Standard Linear-Nonlinear (LN) model. A linear temporal filter was computed that most closely approximates the entire response of a cell or pathway. This filter FLN(t) is different than the component linear filter of the LNK model, FLNK(t). Linear temporal filters were computed as described [7]. The stimulus intensity s(t) was normalized to have zero mean, and a standard deviation equal to the contrast. The filter, FLN(t), was computed as the correlation between s(t) and the response r(t) normalized by the autocorrelation of the stimulus. The Fourier transform of the filter was computed as, (1) where is the Fourier transform of s(t), its complex conjugate, and 〈…〉 denotes averaging over 1 s segments spaced every 0.1 s throughout the recording. The denominator corrects for deviations of the video monitor from a white noise distribution [55]. This calculation was performed separately at low (5%) or high (35%) contrast. The filter was normalized in amplitude so that when the filter was convolved with the stimulus to yield a linear prediction g(t), (2) the variance of g(t) and s(t) were equal, (3) Linear Nonlinear Kinetic model. LNK models were optimized as described, [20], where additional details can be found. For On-Off cells the model had two pathways. Each pathway consisted of a linear temporal filter, a static nonlinearity, and a first order kinetic system. The components were parameterized as described below, and all parameters were fit together using a constrained optimization algorithm. For each pathway, the stimulus, s(t), was passed through a linear temporal filter, FLNK(t) and a static nonlinearity, NLNK(g), (4) Although these two initial stages have the same structure linear-nonlinear (LN) model, the filter and nonlinearity are different functions than those computed for an LN model, and are optimized, rather than computed using reverse correlation. As in [20], the nonlinearity was a sigmoid function parameterized as: (5) where erf(x) is the error function defined for cumulative Gaussian distributions, a, b1 and b2 are parameters of the model, and κ was a constant equivalent to the overall variance of the filtered stimulus g(t). The exponent of a varies between zero and twenty, and the activation rate constant ka in the denominator scales the nonlinearity so that its maximum is one. Thus, the output of the nonlinearity, u(t), scales the activation rate in the kinetics block between zero and ka.

The kinetics block of the model is a Markov process defined by (6) where P(t) is a column vector of m fractional state occupancies such that , and Q is an m×m transition matrix containing the rate constants Qij that control the transitions between states i and j, with . After this differential equation was solved numerically, the output of the model, r′(t) was equal to one of the state occupancies scaled to a response in millivolts, (7) where c and d are a scaling and offset term for the entire recording.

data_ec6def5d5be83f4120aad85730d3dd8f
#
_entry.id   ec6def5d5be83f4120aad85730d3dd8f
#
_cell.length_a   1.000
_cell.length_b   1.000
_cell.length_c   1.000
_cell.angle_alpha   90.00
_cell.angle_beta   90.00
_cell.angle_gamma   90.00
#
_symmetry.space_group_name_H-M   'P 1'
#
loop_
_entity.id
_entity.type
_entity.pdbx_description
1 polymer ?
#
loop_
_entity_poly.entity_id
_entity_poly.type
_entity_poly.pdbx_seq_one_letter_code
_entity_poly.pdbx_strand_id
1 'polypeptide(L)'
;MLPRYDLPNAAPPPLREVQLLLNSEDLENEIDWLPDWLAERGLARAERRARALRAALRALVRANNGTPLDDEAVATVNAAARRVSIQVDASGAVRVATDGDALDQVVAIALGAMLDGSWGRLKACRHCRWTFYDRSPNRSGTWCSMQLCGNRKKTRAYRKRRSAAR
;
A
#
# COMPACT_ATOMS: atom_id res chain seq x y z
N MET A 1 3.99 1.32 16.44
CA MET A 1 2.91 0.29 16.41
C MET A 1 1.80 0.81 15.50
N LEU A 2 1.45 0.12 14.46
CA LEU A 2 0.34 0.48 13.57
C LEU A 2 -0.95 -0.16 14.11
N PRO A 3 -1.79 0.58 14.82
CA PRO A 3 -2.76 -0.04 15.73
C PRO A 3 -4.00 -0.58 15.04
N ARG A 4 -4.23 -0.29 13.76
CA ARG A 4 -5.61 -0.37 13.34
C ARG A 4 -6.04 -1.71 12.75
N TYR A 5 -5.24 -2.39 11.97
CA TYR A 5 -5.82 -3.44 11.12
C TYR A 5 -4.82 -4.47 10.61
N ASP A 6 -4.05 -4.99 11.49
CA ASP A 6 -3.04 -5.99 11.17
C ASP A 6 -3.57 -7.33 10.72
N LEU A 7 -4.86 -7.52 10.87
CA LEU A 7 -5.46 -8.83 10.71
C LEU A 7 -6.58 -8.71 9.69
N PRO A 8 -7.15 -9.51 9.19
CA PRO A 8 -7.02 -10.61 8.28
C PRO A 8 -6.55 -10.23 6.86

States and rate constants are diagrammed in Fig 2A and defined as, (8)

The change in state occupancy was thus determined as (9) The output of the two LNK pathways were then scaled with independent weights wON and wOFF and summed to give the final output of the model. As previously described [20], a k-fold cross validation method was performed using data divided into five sets consisting of interleaved 300 ms segments. The model was optimized on four data segments and tested on the fifth. Quoted cross-correlation values are the average across all five segments. Unless otherwise stated, error bars indicated s.e.m.

Supporting information

S1 Fig. Intracellular recordings from ganglion cells at different contrasts.

A. Two superimposed traces of the flash response from an example On-Off ganglion cell. Bar indicates the time of light On. B. Intracellular recording of a ganglion cell responding to two repeated presentations of the same white noise stimulus sequence consisting of a uniform field at high contrast (35%). Also shown is the subthreshold membrane potential of one of these repeats extracted for further analysis. C. Same as B for the transition (dotted line) from high (28%) to low (5%) contrast. A slow recovery from hyperpolarization can be seen in the 5% contrast traces.


S2 Fig. Linear-nonlinear models showing adaptation in the ganglion cell spiking response.

A. Spatiotemporal filter of an example On-Off ganglion cell. B. LN models from the cell responding to high (35%) and low (5%) contrast in a control condition (top) and in the presence of APB (bottom). The average time course of the cell is shown computed as the first principal component of the spatiotemporal filter.


S3 Fig. Adaptive changes in gain, delay and offset do not correlate with On pathway input.

A. Gain change between high and low contrast for ganglion cell spiking shown as a function of the On/Off ratio of each cell. Results shown in a control condition (solid symbols and lines) and with APB (open symbols and dotted lines). Lines are fits to the data. B. Change in the time to the first negative peak between high and low contrast shown as a function of the On/Off ratio of each cell. C. Slow offset during adaptation to high or low contrast as a function of the On/Off ratio of each cell.